The Common Good

The Problem of Poverty in 'The Great Gatsby'

The Great Gatsby doesn’t exactly fit the mold for a story about poverty. It doesn’t play into the typical genre created by Dickens or Sinclair meant to incite social change by depicting feeble orphans or working-class suffering. Gatsby is a story of excess: of tall buildings, big parties, fancy clothes, shiny cars—all that 1920s glam and glitz.

Courtesy Warner Bros. Pictures
Leonardo DiCaprio as Jay Gatsby in 'The Great Gatsby.' Courtesy Warner Bros. Pictures

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And yet — distilled to its core, The Great Gatsby is a story of poorness from the lens of richness, a rags-to-riches story where we only get to see the riches. Though high school English classes across the country paint Jay Gatsby as the poster child for the American dream and its subsequent loss, The Great Gatsby gets its poignancy not from what is lost but rather what lingers — Gatsby’s offstage childhood poverty that not even money can erase. For underneath Jay Gatsby’s million-dollar façade is James Gatz, a college-dropout, janitor-turned-swindler “young roughneck” from a poor family. The tragedy of the novel lies in the idea that the past cannot be shed and identity inherited at birth is a permanent, pervasive thing — quite the opposite of the American you-can-be-whoever-you-want-to-be sentiment. We see in the scenes that depict his overdone parties, his library of uncut, untouched books, and his mountainous pile of expensive shirts how Gatsby is merely gesturing towards the wealthy class rather than actually inhabiting it; and his desperate invitation to be viewed and affirmed as a member of that class thereby undercuts the authenticity of these gestures. Gatsby’s extreme excess is a compensation for the inherent deficiency of socioeconomic capital that he was born into, such that even his big house and expensive cars become a monument to his poverty, rather than proof of his wealth.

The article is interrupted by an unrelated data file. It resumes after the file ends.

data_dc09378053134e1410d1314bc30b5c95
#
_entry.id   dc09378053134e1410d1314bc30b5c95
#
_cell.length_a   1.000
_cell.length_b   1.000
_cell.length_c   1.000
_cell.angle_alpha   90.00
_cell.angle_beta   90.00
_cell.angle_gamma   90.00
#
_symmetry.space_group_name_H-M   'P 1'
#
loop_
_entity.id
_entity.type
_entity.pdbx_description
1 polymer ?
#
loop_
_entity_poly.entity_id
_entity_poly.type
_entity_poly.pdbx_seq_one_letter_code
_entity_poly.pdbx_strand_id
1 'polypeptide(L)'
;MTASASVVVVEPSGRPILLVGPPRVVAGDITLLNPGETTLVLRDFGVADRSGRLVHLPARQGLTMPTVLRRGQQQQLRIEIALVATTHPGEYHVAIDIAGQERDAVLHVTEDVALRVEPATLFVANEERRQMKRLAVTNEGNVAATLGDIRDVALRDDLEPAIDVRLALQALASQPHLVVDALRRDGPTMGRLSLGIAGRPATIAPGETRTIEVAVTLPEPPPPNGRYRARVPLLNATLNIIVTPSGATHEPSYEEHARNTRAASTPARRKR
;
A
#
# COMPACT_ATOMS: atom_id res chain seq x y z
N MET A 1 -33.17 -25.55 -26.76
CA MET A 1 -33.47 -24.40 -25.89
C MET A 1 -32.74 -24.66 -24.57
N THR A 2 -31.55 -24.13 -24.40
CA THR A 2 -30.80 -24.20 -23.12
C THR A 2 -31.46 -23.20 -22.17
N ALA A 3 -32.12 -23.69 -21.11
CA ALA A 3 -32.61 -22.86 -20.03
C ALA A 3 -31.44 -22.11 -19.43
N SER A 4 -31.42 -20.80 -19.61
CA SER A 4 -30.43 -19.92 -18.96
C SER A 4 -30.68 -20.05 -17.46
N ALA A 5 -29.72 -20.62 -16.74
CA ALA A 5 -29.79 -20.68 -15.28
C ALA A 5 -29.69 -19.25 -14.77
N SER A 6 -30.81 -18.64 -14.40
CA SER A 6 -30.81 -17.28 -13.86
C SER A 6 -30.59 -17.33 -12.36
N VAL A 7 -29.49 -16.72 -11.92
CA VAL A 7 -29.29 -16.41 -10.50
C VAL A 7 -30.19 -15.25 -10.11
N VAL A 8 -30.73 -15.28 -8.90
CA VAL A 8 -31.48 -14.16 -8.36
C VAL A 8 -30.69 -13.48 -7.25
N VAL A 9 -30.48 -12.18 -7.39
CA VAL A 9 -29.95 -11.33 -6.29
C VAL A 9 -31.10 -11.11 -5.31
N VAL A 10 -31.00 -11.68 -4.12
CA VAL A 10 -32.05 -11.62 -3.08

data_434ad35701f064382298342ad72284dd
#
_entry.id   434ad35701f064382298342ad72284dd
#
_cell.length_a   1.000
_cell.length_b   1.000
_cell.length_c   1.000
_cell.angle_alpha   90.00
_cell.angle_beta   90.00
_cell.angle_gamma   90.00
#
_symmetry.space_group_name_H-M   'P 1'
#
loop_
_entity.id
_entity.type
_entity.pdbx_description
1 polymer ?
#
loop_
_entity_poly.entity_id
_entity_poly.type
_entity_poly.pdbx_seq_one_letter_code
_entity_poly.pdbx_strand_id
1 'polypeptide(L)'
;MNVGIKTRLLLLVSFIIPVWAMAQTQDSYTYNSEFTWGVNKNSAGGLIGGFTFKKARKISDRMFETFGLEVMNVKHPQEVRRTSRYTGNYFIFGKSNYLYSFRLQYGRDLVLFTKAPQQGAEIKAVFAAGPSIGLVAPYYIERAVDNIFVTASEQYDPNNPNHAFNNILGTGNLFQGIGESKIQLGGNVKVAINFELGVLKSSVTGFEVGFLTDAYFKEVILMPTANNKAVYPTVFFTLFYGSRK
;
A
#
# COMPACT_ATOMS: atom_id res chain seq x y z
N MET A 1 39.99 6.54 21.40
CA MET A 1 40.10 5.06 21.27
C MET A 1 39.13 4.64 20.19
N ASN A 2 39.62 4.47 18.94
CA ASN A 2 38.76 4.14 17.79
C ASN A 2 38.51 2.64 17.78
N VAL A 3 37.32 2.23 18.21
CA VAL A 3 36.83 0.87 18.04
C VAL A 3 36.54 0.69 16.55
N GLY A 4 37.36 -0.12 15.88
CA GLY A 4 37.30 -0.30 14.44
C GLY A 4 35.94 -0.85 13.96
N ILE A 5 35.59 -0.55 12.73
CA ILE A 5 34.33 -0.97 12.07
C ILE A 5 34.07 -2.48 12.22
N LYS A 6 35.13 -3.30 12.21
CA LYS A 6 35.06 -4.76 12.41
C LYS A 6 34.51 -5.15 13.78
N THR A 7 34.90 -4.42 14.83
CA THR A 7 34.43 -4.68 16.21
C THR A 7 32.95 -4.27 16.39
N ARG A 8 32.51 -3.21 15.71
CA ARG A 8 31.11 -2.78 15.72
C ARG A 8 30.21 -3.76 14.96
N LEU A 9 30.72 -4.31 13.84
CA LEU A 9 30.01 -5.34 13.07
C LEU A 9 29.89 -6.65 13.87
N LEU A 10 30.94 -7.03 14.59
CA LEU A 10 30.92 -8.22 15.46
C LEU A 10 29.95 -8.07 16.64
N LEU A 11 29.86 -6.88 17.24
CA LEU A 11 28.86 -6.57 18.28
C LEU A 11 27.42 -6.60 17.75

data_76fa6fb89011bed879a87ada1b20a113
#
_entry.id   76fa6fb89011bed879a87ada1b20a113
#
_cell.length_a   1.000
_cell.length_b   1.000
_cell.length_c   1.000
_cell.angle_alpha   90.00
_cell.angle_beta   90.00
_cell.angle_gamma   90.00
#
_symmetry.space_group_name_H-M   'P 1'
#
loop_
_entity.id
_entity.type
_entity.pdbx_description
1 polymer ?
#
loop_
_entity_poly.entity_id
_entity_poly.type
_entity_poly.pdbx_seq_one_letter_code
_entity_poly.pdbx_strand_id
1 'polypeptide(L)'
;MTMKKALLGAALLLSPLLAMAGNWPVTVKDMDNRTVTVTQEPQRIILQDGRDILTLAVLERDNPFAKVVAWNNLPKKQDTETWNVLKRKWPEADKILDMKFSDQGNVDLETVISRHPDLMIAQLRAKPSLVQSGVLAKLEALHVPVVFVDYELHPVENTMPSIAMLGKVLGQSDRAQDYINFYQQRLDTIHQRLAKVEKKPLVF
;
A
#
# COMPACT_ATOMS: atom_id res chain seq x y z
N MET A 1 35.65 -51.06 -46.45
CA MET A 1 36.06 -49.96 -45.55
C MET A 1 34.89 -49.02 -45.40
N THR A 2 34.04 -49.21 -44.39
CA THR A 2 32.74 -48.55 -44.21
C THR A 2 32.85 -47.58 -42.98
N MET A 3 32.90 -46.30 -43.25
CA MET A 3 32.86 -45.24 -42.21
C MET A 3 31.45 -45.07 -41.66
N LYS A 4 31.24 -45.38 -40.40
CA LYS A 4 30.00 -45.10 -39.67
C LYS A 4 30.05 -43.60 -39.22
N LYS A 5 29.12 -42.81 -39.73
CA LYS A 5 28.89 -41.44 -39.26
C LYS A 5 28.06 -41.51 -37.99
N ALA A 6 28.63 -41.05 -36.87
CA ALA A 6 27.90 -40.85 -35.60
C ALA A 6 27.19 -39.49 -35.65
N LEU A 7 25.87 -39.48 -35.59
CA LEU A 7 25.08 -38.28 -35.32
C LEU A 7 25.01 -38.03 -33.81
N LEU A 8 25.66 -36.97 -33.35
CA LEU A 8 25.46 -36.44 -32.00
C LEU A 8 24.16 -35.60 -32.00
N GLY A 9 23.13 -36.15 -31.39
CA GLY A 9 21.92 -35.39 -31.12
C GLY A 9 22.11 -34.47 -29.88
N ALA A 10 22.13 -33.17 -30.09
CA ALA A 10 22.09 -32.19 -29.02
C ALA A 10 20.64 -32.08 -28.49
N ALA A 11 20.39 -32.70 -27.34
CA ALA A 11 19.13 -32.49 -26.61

In showing us the holes in Gatsby’s façade, Fitzgerald redefines what it means to be poor, expanding its effect beyond mere economic status. If money is not a universal equalizer — if Gatsby is still somehow “unworthy” of Daisy in spite of his wealth — then Fitzgerald opens up new conceptions of poverty as a both a material and immaterial lack, a poverty of social, psychological, ethical, and even racial categories. How’s that for breaking the mold? 

With Gatsby as a figure that simultaneously emblematizes the American Dream and poorness, the entire novel — and even American nationalism itself — is thrown into crisis as the persistent presence of poverty threatens to undermine the very ideologies upon which America is founded. In order for the novel to emerge as transcendent, Gatsby himself must transcend; yet that “foul dust” floating always in the “wake of his dreams” makes this impossible. Poverty (and the inherent deficiencies embedded within poverty) inhibits our ability to posit Gatsby as an allegory of the American nation, its promises, hopes, and dreams — and we, like Nick Carraway, are left acutely disillusioned. 

It is no coincidence that Baz Luhrman is resurrecting The Great Gatsby at this particular moment in time: the gap between the rich and poor hasn’t been this extreme since the 1920s. Alongside the American Dream is the American Nightmare — the traumatic paradox of want amidst wealth. As the problem of poverty persists, haunts, and ultimately destroys Jay Gatsby, our American hero, we must finally confront poverty as a category so central to Americanness itself that it demands attention.

Claire Shalinsky is graduating in June with a degree in English from University of California, Davis. Her passions for traveling, writing, and social justice activism are pointing her towards a career that, indeed, tackles the problem of poverty.

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